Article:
Gerry-I take Kingsolver's views seriously because, in the main, I think she and Steven Hopp, her biologist husband are right about the environment, but wrong to blame the city. And because I've been listening to her recording of Small Wonder, I feel as if I know her personally, and that she's a very decent person. (Her latest book seems to be much more in the genre of T.R.'s "bully pulpit," though I haven't read it.)

I suspect that because you have to sign in with your Blogger I.D., that it's going to refer back to your Blogger page. You probably will need to set up a new Google/Blogger account with a link to your Wordpress site. I've updated your link in my blogroll.

Peter said...

Gerry, I had the same problem. I fixed it by discovering my profile page in Blogger and changing my "homepage URL" to something other than my old Blogger URL. I don't think it was always possible to do that, but I found out last month that I could.

I live in the suburbs and have for many years. It's convenient, but it's like living in Disneyland: I'm living in someone else's dream. Well, more like someone's idea of someone else's dream, since most suburbs are made to look like suburbs now and not like some kind of thought-through community.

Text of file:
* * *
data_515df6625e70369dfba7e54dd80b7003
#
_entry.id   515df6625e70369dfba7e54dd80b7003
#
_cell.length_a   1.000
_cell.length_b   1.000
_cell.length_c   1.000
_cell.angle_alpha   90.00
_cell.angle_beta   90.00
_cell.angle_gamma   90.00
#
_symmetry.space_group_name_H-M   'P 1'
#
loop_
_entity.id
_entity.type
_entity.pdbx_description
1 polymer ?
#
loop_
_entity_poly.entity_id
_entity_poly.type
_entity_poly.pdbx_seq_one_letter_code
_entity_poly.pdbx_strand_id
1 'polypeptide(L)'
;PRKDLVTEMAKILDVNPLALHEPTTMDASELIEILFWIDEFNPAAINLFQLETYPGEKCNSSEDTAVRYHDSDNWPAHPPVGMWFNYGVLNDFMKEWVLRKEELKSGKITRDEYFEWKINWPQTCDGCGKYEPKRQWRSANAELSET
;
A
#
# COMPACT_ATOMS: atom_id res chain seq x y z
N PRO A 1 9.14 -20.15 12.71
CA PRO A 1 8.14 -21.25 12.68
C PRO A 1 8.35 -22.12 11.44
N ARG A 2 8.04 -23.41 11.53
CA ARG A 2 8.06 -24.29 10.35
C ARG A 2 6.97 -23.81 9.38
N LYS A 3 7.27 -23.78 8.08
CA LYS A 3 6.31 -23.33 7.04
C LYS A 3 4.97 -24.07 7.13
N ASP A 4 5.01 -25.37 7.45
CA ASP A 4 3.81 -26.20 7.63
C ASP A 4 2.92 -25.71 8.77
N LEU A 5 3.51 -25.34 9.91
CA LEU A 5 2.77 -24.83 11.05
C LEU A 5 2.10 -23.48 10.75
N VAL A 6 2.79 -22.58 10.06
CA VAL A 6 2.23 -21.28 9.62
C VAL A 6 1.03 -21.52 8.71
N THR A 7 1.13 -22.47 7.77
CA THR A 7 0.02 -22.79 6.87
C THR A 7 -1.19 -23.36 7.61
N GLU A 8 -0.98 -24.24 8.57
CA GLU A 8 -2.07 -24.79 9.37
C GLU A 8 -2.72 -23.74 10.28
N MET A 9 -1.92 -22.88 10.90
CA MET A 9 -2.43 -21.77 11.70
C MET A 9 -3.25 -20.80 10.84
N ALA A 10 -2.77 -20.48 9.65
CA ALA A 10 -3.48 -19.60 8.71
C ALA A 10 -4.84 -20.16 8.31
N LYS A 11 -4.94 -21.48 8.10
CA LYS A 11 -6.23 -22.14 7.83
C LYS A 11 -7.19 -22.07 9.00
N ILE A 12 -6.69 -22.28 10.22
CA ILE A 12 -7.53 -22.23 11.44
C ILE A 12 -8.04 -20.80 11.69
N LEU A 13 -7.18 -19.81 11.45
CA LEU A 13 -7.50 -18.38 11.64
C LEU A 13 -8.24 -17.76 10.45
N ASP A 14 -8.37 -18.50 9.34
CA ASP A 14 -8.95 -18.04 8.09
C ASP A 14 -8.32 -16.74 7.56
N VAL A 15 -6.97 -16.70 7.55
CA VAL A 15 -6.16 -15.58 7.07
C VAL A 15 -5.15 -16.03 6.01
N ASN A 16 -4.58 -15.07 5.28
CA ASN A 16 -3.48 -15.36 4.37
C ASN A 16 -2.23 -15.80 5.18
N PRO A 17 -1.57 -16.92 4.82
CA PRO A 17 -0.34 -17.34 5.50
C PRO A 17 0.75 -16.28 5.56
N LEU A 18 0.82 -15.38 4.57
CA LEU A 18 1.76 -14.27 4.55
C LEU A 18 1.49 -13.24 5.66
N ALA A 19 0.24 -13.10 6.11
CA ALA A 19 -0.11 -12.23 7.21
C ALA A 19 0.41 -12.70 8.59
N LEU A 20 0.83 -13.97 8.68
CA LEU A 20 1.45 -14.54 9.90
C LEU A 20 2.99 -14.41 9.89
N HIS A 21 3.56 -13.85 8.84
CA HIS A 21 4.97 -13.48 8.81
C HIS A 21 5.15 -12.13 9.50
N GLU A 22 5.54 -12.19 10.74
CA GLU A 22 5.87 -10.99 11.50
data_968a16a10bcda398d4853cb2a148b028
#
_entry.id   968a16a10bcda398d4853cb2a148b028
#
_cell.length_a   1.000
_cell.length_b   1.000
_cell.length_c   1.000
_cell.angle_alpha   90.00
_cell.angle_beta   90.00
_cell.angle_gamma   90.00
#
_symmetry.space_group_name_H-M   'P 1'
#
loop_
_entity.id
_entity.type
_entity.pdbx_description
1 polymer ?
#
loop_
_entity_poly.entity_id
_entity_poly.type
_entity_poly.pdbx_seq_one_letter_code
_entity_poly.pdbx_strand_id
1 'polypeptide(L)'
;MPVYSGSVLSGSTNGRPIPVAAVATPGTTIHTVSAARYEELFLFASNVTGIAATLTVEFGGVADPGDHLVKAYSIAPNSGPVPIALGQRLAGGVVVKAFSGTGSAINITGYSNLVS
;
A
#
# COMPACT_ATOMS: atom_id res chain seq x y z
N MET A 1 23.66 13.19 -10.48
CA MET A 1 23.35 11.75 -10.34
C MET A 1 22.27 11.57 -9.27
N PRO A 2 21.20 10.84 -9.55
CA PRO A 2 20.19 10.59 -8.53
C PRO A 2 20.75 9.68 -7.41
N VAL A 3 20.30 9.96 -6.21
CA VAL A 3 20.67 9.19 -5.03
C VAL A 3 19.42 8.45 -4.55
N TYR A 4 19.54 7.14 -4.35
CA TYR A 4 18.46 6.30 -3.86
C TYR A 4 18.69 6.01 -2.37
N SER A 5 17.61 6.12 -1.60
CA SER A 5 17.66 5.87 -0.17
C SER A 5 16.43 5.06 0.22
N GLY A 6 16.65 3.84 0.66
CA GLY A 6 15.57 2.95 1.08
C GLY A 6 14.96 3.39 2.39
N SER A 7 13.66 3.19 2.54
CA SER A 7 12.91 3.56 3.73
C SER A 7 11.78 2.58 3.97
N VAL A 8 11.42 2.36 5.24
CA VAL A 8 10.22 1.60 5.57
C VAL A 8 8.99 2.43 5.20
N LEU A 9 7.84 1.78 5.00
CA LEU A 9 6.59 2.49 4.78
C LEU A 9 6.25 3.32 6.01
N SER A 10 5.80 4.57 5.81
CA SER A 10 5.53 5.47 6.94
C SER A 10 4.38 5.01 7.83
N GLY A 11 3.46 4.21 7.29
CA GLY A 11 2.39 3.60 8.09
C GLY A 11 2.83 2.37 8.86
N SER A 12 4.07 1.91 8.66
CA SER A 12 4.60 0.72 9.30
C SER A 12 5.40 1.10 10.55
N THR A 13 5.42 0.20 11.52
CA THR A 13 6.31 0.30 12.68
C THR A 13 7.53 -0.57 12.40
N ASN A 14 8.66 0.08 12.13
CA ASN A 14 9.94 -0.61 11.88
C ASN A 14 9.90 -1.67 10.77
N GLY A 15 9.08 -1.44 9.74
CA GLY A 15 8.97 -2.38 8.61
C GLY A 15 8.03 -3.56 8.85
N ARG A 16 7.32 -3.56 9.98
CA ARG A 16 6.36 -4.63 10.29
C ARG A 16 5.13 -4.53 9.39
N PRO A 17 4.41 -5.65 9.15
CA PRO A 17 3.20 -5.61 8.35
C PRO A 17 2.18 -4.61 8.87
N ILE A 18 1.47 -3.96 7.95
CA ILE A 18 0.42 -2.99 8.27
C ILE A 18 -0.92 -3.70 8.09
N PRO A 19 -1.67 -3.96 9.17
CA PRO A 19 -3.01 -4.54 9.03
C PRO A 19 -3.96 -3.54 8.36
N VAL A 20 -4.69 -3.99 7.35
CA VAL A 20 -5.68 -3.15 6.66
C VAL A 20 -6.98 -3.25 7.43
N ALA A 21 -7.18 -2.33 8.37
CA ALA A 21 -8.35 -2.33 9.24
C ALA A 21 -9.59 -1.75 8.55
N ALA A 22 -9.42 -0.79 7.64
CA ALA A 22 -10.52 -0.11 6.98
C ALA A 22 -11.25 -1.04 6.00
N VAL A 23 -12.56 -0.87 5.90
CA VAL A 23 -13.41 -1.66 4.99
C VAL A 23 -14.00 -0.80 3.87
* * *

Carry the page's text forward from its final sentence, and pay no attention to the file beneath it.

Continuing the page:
My understanding is that architects design very few of the suburban homes. Most of the homes are designed by builders acting like architects -- someone's idea of someone else's dream.

gerry rosser said...

Well, as I said, Ms. Kingsolver, and everybody else famous, is entitle to their opinions. I fervently wish that these luminaries would remember that their views are no more valid than anyone else's.
To the extent urban sprawl destroys habitat (and arable land), reduces wildlife, and does other such stuff, it is bad, I'd agree with that.
I grew up in a rural environment, and never liked living in the central part of a metropolis (as I did for many years in Miami).

steve said...

Peter--I suspect you're right. Most of the "luxury" houses offered on are basically large tract houses. There were some intelligenly planned suburbs after WWII--Park Forest, IL comes to mind, along with Reston, VA. The federal government (under my favorite president, FDR, alas!) created a the system of "redlining" central city neighborhoods in the 1930s, essentially subsidizing the 'burbs by assuring that low-cost FHA-type loans would be not be approved in the cities. Especially in the DC area, it's hard to live in the city unless you're (1)incredibly rich or (2)desperately poor. The middle class need not apply.

Gerry--You may be just a rural type of person. Then again, if American cities were more like European cities (and the government and the corporations didn't stack the deck against them), living in Miami might have been enjoyable

Peter said...

I read about Reston in the "Weekly Reader" in seventh grade, and it seemed a world away. As an adult, I lived in Reston for about ten years. They're still building out the last phase of it: a city-like town center with mixed use. It's well planned.